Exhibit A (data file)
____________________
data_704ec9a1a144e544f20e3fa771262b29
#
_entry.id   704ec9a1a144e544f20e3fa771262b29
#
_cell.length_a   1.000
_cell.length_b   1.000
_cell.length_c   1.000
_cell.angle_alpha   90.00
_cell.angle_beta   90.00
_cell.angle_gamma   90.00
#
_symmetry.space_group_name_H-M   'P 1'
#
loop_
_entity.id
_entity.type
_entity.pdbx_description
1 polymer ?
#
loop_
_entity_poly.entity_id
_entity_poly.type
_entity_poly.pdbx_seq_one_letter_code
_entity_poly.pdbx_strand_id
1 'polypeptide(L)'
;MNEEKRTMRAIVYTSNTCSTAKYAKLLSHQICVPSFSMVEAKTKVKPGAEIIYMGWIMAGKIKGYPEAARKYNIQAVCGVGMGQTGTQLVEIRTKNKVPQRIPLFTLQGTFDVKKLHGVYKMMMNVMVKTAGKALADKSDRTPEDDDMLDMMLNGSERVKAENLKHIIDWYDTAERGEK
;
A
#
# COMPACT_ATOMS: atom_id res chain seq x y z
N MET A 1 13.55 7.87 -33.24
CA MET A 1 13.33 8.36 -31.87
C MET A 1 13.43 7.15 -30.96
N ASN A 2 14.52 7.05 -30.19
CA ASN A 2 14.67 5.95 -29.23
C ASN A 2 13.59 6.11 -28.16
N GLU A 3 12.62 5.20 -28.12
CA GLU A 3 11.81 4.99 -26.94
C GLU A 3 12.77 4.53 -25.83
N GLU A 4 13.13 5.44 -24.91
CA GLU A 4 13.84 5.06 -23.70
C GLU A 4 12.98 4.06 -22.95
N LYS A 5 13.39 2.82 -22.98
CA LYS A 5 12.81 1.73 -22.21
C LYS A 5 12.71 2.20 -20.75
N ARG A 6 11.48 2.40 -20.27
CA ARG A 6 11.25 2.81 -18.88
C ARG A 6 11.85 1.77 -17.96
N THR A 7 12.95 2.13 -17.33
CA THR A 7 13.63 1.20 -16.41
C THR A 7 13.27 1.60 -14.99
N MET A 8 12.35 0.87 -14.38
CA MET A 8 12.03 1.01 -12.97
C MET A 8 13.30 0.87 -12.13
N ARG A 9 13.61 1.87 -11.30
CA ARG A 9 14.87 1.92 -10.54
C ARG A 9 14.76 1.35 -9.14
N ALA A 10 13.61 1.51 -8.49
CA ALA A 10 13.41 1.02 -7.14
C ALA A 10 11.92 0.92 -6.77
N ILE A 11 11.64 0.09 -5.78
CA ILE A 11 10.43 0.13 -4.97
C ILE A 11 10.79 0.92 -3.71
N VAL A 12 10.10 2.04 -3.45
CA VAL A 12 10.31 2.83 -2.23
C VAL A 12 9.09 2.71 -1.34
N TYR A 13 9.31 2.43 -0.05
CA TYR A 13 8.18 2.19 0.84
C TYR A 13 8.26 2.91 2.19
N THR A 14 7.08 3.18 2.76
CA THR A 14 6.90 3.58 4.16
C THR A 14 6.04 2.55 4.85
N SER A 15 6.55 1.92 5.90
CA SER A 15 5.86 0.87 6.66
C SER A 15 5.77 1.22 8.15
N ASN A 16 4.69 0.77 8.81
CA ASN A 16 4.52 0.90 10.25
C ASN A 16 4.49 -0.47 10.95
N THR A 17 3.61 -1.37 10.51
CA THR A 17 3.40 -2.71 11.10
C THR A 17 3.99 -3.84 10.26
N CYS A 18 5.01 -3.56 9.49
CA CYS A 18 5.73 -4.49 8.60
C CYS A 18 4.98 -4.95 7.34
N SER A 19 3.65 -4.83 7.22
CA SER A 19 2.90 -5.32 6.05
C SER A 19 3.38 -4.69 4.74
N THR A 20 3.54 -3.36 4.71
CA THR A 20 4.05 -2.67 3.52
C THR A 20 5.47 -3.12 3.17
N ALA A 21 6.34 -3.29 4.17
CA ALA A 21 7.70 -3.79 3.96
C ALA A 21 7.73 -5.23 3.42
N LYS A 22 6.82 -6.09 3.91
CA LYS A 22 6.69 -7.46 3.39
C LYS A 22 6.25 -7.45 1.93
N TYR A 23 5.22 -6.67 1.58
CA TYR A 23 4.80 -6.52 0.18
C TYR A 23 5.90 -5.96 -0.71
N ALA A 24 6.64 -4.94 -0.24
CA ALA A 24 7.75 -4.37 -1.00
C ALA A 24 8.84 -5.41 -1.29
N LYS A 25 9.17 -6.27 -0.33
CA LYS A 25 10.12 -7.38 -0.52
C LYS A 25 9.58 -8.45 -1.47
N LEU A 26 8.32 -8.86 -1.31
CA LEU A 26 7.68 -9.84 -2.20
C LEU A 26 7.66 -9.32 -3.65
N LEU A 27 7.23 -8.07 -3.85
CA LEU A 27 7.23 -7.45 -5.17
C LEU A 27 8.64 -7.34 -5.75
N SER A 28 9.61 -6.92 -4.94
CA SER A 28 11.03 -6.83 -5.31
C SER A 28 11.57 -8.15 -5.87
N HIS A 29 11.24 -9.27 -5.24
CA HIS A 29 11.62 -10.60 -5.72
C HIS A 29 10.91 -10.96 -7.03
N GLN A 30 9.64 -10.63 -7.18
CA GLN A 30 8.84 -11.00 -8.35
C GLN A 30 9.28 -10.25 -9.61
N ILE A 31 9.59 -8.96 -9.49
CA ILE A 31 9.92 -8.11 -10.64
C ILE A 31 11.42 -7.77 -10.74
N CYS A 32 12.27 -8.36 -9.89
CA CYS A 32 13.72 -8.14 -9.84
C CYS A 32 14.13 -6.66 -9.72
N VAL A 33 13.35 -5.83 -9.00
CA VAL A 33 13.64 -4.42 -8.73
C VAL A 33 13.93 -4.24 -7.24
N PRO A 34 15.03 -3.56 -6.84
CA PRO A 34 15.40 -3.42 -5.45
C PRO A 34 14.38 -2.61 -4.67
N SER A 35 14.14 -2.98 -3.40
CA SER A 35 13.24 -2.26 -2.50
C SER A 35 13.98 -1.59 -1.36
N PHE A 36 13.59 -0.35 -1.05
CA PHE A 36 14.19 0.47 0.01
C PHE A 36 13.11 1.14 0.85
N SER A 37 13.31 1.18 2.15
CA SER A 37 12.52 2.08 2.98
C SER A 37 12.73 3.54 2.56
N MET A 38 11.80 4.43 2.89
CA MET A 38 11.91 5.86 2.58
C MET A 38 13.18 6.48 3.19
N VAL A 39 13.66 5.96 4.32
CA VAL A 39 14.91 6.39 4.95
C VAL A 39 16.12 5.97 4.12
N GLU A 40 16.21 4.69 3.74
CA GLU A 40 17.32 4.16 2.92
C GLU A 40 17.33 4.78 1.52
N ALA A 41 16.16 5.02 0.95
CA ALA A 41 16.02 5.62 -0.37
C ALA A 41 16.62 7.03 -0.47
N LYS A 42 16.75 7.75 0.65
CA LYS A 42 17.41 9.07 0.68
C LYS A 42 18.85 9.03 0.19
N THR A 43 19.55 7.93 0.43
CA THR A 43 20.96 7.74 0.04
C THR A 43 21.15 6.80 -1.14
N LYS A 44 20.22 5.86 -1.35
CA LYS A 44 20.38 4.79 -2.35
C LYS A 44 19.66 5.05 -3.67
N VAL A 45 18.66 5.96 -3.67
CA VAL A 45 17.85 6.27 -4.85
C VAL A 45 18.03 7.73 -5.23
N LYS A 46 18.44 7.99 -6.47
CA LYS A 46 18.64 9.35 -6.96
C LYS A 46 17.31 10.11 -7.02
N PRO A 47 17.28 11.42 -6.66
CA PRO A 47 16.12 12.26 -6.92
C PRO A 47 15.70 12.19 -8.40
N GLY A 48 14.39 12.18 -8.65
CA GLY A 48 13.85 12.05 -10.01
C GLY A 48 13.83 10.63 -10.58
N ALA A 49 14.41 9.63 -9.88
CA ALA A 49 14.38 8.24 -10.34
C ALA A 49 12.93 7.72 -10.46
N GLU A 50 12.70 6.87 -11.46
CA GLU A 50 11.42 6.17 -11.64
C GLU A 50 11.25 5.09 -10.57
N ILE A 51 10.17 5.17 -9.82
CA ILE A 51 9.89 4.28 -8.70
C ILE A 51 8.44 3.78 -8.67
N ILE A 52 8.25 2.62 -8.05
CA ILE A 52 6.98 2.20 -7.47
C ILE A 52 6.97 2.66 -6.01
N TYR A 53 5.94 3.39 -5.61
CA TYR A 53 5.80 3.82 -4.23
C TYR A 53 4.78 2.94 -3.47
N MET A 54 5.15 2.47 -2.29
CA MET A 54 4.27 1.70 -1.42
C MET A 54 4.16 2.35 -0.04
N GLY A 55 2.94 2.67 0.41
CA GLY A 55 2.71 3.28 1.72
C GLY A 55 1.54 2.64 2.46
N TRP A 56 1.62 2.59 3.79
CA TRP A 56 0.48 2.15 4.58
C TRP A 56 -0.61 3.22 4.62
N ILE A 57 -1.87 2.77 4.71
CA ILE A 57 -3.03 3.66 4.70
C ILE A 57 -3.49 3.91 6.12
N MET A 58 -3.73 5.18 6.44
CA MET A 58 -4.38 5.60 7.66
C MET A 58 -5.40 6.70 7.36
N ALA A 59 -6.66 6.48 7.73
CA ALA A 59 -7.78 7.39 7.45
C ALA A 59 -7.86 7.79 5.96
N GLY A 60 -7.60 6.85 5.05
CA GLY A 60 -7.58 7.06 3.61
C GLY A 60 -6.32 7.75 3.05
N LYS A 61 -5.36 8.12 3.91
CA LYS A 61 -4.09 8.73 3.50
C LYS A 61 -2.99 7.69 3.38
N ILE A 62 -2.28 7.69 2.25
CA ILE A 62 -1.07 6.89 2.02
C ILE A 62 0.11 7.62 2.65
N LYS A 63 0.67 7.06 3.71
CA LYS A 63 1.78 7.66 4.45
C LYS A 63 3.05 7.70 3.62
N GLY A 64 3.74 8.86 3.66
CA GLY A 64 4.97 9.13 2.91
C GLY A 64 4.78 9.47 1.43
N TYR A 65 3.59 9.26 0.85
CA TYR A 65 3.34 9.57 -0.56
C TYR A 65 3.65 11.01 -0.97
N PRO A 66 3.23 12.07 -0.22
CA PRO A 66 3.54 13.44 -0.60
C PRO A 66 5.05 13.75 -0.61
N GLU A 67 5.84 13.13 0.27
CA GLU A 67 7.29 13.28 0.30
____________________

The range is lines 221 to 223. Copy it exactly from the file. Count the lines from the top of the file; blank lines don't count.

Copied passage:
CA GLY A 64 4.97 9.13 2.91
C GLY A 64 4.78 9.47 1.43
N TYR A 65 3.59 9.26 0.85